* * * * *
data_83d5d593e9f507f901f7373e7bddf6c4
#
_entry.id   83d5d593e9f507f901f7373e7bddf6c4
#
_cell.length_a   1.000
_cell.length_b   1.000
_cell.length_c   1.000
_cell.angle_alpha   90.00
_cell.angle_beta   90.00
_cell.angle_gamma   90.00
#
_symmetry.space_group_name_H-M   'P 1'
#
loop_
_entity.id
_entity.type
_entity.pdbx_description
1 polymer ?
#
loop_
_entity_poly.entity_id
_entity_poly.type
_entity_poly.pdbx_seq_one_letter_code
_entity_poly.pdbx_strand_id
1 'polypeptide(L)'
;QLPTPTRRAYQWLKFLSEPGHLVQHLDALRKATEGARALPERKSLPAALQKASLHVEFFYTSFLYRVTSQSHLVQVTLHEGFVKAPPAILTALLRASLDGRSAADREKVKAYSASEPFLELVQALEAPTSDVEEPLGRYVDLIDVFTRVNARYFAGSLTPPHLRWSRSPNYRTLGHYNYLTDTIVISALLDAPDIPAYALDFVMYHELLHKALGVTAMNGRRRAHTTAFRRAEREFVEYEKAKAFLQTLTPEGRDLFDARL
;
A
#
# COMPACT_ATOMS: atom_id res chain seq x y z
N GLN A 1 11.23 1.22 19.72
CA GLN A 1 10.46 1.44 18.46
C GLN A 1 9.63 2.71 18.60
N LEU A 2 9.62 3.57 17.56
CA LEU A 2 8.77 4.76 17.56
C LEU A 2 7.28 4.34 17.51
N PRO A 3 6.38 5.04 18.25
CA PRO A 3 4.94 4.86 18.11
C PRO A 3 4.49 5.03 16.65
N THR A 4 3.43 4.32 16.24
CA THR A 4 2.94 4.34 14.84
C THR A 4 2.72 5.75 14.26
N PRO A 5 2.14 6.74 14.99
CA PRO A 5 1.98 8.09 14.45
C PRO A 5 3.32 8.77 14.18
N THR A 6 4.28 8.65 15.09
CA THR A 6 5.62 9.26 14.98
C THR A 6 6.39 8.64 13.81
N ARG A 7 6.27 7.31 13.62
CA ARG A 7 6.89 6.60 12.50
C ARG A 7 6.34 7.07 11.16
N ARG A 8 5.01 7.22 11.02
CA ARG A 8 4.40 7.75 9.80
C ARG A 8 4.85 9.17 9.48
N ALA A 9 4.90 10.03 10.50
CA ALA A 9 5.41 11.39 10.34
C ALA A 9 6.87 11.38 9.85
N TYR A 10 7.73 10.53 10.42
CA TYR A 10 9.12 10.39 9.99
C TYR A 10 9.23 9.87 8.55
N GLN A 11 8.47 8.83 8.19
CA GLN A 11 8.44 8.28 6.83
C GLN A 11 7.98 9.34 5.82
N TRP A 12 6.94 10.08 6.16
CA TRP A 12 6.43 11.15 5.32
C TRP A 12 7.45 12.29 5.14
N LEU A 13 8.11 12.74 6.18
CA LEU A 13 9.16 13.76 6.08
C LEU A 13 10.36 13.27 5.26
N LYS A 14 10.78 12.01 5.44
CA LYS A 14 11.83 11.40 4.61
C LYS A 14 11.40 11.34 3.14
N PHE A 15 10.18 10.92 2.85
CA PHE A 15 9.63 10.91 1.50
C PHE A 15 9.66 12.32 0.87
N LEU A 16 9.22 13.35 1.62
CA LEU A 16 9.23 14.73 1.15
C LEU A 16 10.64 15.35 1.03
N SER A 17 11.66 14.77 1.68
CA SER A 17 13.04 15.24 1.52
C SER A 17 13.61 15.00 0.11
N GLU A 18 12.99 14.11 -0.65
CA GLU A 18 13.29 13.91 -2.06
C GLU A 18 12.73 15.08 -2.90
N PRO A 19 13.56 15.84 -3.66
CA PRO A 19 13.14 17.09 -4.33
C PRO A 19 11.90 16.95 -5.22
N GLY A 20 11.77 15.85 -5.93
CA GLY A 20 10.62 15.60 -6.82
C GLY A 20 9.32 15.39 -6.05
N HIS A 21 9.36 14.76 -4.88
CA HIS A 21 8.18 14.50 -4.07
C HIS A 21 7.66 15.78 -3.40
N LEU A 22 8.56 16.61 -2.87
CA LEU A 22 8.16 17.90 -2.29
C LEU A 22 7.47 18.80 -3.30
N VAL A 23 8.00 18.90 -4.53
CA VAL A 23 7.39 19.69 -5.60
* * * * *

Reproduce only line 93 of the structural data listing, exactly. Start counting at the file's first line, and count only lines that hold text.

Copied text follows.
C HIS A 21 7.66 15.78 -3.40